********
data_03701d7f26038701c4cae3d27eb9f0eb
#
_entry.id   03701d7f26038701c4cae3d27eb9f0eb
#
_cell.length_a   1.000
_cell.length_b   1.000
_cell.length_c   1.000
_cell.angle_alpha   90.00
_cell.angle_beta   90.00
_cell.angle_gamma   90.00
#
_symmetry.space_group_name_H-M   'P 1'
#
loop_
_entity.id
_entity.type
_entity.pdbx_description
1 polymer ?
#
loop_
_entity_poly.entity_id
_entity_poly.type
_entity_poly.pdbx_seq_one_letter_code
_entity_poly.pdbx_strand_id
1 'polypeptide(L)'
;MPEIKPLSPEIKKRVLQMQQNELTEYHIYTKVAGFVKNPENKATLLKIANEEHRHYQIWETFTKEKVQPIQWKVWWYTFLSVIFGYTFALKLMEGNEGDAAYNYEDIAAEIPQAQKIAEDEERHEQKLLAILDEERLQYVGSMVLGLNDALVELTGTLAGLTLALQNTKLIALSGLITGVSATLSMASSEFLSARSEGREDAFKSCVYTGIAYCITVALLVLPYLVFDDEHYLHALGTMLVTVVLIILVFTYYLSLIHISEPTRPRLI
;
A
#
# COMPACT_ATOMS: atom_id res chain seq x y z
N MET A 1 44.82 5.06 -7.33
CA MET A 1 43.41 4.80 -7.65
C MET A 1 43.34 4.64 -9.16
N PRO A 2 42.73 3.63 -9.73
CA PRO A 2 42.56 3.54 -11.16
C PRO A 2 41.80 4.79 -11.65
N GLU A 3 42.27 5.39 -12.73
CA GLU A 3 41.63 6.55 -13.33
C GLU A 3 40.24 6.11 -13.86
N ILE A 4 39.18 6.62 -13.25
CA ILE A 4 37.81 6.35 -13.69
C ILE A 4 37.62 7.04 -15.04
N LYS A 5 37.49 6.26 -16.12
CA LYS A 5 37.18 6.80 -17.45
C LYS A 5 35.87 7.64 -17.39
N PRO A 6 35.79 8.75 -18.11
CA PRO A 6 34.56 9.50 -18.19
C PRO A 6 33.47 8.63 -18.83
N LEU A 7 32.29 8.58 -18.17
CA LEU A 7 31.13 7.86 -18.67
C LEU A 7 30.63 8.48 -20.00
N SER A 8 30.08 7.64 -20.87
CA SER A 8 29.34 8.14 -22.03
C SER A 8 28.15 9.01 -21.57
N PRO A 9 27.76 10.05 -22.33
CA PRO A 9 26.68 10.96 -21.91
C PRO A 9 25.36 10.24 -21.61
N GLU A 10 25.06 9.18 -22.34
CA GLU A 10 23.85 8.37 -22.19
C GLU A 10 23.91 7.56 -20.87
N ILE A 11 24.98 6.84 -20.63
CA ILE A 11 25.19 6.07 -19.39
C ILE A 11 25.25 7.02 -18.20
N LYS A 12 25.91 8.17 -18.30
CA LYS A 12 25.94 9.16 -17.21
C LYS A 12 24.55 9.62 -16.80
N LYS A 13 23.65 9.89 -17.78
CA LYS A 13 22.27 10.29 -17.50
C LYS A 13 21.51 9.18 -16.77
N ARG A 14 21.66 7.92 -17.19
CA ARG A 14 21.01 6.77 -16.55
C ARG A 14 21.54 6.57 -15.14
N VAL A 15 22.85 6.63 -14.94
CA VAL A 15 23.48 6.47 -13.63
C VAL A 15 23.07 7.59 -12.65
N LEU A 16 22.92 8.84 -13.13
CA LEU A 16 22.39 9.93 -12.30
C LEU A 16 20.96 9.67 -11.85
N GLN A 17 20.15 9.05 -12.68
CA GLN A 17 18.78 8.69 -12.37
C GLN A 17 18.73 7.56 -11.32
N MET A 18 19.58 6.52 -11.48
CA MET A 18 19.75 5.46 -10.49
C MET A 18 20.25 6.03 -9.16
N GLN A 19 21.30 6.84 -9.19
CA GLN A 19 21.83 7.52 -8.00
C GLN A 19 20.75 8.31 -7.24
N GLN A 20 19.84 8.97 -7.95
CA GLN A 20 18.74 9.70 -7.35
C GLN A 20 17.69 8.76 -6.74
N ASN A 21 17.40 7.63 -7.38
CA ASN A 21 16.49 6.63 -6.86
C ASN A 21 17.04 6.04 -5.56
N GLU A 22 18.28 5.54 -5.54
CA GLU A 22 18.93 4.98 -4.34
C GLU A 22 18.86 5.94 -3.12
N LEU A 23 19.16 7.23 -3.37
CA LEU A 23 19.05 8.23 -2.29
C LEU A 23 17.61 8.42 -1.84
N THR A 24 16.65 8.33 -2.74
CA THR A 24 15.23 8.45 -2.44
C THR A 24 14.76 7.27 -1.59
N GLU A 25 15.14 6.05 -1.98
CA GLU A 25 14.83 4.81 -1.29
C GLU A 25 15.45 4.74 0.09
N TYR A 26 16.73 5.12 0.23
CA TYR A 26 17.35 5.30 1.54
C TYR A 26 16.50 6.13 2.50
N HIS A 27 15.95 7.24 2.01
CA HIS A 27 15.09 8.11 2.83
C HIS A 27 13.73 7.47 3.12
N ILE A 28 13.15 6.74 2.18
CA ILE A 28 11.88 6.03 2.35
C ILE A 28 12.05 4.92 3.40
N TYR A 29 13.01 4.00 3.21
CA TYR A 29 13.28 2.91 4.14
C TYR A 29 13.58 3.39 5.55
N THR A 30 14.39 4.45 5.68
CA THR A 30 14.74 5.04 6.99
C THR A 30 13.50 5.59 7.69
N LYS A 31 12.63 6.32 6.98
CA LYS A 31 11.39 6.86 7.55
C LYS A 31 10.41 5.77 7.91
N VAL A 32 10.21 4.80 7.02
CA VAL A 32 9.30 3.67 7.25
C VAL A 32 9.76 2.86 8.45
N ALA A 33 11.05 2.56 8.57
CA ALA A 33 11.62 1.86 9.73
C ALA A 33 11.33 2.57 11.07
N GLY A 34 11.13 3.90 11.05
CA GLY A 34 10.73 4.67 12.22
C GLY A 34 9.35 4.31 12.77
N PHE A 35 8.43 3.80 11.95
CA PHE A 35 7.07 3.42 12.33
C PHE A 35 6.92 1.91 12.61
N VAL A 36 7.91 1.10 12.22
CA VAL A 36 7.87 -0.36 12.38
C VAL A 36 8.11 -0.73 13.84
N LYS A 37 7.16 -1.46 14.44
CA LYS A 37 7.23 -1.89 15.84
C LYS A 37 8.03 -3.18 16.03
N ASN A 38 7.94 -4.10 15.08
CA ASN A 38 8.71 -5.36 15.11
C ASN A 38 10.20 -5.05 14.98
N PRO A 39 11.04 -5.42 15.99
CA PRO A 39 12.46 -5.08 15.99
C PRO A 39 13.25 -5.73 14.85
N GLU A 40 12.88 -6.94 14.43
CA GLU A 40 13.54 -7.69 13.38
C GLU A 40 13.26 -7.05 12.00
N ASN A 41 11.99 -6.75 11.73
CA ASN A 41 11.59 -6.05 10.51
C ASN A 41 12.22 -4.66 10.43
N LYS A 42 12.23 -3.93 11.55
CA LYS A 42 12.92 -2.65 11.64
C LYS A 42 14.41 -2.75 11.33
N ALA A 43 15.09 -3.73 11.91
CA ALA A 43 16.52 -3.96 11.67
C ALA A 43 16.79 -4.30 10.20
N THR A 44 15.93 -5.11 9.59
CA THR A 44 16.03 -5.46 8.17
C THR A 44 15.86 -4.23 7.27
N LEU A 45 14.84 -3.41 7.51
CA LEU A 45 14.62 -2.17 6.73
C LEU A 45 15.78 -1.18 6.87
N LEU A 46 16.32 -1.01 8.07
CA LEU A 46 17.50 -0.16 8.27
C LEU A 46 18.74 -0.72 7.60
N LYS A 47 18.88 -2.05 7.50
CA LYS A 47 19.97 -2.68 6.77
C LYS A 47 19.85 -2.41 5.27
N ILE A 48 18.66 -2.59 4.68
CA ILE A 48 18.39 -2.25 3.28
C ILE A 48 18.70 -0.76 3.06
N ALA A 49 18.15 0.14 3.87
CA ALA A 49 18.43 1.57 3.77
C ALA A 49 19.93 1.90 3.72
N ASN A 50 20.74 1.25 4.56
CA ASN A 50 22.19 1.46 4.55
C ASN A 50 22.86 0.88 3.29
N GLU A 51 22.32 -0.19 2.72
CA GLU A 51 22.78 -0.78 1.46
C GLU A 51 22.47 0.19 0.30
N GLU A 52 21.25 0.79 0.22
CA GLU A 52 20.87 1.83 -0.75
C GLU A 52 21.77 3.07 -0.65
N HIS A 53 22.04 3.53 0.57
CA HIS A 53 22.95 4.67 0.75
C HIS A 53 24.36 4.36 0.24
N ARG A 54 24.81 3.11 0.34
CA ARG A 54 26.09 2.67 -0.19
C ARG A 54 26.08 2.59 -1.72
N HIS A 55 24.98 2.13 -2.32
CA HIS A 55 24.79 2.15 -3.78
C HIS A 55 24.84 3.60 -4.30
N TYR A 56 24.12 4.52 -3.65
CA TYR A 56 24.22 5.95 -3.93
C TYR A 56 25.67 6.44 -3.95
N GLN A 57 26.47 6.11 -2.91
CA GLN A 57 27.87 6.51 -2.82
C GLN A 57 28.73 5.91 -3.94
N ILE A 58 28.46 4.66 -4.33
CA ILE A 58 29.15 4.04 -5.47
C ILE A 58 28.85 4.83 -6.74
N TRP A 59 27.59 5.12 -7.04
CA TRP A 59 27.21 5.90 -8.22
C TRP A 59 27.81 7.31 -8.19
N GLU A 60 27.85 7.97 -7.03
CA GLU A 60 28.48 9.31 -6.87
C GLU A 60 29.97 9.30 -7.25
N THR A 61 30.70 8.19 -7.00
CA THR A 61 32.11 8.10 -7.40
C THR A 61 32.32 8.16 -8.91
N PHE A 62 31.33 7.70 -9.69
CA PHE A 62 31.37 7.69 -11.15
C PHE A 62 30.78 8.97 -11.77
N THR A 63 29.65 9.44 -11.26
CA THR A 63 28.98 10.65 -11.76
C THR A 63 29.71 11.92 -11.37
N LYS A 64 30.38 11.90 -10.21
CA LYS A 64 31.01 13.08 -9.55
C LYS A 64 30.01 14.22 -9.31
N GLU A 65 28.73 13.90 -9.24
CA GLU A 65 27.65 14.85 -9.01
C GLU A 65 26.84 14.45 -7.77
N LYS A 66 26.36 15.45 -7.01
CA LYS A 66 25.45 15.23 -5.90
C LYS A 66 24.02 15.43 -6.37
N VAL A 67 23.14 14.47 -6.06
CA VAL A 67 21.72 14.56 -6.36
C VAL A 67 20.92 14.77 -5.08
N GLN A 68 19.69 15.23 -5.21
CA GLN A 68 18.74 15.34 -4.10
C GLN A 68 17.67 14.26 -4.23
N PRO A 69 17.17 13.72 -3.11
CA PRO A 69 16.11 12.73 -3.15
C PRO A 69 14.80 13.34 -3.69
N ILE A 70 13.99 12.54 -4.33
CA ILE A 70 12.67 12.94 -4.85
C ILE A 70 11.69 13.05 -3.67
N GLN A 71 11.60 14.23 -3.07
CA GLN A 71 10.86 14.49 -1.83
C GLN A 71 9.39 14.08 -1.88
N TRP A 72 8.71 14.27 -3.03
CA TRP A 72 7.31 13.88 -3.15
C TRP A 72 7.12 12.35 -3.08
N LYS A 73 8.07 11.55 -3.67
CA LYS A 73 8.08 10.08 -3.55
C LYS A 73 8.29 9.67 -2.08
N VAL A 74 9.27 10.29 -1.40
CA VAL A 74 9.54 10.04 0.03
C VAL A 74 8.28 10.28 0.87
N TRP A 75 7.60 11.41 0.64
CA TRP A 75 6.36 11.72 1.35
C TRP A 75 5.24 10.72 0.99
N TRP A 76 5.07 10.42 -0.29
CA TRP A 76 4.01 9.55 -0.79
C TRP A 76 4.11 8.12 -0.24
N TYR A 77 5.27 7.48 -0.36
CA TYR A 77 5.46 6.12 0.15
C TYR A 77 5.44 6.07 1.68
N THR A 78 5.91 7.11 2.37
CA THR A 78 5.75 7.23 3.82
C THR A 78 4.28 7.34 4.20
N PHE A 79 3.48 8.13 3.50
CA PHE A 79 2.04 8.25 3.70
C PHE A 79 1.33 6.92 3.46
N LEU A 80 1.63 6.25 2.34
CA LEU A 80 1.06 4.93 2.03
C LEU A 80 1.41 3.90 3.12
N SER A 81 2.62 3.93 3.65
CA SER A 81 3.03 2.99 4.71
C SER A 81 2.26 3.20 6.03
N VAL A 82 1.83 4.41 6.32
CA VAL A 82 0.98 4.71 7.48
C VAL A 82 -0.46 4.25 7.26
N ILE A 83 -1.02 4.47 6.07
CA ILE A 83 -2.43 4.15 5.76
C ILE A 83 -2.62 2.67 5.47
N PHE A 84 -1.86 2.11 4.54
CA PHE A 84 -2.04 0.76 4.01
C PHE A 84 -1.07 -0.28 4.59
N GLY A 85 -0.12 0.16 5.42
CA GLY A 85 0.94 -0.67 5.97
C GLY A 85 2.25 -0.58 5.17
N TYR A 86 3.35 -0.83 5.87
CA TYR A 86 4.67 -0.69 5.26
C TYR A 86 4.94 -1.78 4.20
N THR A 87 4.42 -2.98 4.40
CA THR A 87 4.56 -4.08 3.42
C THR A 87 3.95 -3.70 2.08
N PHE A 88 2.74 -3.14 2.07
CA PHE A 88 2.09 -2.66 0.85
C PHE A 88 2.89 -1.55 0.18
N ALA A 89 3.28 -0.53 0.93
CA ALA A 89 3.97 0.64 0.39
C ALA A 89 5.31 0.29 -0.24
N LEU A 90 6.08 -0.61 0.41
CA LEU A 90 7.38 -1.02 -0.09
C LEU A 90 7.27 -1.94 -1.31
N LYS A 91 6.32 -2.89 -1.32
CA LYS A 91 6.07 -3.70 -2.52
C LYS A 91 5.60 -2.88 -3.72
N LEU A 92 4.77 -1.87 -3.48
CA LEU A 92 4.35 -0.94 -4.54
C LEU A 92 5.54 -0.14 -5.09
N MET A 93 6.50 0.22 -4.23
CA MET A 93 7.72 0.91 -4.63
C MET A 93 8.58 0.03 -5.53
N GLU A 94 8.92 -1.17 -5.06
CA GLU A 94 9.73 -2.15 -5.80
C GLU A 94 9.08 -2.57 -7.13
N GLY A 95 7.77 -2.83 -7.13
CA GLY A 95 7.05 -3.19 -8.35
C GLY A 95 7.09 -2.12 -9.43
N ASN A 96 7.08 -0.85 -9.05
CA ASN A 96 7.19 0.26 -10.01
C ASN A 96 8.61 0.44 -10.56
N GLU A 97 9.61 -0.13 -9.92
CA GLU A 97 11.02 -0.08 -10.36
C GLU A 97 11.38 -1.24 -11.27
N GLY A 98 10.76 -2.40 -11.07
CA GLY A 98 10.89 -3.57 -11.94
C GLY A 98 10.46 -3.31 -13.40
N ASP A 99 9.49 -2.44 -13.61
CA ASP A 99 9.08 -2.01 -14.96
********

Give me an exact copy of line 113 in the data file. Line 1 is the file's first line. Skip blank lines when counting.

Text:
CA ILE A 28 11.88 6.03 2.35